A system to prioritize information one comes across in terms of value to oneself.
What YOU can do with this innovation
Organize the information you use better and/or more efficiently, including identifying ways each could be most useful to you… or at least how much attention you should devote to some given how swamped we are with information these days.
I LOVE a good system, being a highly systematic person. I also LOVE creating some… and improving upon them as they get used and their imperfections get exposed and corrected.
Here’s a prototype of one to classify the usefulness all the information I am absorbing, or deciding not to given I don’t have enough time to absorb it all:
- i1 – Interesting – interesting to know, but pretty much just for interest’s sake.
- i2 – Informative – has something which I would want to know, which should, by theory, capture interest so it’s above i1.
- i3 – Insightful – more than informative in that you’re probably not going to be able find this information easily, like experiences or connection from a variety of sources of research, some of which may not be all that intuitively related.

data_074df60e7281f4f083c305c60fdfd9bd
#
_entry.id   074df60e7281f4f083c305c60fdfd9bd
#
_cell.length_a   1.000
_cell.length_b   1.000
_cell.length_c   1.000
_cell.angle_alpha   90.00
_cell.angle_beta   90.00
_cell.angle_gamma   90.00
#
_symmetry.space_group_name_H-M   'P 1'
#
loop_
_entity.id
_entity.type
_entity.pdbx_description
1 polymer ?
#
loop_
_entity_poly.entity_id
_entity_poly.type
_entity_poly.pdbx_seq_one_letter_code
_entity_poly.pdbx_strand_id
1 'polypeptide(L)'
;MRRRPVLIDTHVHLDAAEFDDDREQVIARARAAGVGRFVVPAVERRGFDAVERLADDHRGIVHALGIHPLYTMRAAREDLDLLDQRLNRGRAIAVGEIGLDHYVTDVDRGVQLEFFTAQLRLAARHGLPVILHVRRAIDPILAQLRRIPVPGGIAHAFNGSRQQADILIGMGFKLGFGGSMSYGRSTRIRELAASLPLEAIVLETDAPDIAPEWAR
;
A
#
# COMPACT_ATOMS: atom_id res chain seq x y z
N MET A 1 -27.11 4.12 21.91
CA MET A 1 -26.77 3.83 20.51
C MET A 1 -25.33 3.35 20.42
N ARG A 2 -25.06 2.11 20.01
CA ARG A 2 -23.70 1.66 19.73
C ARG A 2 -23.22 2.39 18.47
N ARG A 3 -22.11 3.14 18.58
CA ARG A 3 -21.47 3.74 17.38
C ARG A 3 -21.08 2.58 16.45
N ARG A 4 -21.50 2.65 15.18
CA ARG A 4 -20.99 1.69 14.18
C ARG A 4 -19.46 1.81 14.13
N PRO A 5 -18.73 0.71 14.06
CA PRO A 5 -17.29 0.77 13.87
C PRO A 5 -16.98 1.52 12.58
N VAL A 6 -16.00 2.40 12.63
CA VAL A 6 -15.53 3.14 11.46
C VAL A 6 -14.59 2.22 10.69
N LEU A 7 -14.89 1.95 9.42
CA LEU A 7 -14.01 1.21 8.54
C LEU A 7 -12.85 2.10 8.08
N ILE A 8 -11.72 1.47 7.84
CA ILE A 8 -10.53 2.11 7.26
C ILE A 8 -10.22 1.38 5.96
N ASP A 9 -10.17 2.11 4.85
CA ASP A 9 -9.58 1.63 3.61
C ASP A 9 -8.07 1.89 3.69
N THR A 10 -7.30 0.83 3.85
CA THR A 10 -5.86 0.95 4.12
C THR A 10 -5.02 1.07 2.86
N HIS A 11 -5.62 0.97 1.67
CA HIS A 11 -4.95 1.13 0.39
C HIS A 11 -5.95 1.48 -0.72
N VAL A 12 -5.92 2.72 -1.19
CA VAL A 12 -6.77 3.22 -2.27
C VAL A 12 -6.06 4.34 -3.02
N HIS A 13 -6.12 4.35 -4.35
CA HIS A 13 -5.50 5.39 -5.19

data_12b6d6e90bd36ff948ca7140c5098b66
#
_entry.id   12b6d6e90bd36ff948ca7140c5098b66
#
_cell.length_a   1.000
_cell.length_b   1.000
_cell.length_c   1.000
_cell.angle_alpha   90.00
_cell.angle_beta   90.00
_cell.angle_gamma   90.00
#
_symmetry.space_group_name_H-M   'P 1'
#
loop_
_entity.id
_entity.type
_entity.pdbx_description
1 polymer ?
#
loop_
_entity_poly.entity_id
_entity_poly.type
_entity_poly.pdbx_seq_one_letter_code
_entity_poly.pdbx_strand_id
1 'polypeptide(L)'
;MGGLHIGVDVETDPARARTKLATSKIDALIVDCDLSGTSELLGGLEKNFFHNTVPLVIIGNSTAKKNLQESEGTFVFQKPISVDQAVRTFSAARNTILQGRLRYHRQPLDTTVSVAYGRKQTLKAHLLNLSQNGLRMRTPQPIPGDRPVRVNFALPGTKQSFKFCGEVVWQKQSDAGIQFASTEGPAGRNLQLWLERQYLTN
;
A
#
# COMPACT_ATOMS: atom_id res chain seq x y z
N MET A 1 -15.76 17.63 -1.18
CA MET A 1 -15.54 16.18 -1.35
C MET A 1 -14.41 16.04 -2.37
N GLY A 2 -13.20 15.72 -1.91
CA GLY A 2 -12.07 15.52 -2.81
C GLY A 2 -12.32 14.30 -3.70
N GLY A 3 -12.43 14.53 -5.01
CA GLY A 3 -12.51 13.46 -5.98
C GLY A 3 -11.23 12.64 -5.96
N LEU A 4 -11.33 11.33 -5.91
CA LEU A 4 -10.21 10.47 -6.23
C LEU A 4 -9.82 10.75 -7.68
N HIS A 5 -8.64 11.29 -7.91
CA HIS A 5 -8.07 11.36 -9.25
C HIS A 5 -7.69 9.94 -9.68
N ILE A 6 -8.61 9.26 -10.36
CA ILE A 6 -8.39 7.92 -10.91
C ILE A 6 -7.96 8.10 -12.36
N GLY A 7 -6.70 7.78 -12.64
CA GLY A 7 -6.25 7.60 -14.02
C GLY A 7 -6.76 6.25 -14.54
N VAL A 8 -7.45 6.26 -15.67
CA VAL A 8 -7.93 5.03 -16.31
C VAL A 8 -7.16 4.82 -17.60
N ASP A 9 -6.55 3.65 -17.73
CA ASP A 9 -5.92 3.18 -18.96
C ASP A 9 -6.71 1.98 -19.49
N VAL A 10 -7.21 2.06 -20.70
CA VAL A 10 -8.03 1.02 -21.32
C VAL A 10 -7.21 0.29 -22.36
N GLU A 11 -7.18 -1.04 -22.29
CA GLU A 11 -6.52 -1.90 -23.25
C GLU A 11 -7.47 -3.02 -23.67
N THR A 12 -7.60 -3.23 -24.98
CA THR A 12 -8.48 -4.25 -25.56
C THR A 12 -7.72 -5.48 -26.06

- i4 – Innovative – has an application that comes with it that can create change to improve something. I should note this fourth level of innovation is applicable to me (or the user) as much as it might to the outside world. Many things I learn I don’t have a chance to apply, at least not at the moment, but it could be innovation and will help keep my mindset fresh to innovate when I need to since I consider being innovative a bit like being fit physically. You have to train and work at it, even though most of the doing may not be on things that count, like many workouts to become fitter and better are not a race you do or a game you play (at least not key game). On the other hand, something innovative for many years in a place like Silicon Valley that it might be standard practice now, may be new to me or some organization I may bring it to. In that sense, it still gets classified as innovative for me as its user… and you should you choose to employ it and were in the same situation.
As for how much time to spend on each, it’s the inverse of the pyramid. The stuff that is interesting, while interesting, possibly to the point of being entertaining, is the most common kind of information we receive, by far. If we spent the most time on each piece, or maybe even the collective whole, we are depriving ourselves of time and attention better devoted to information higher in the hierarchy.
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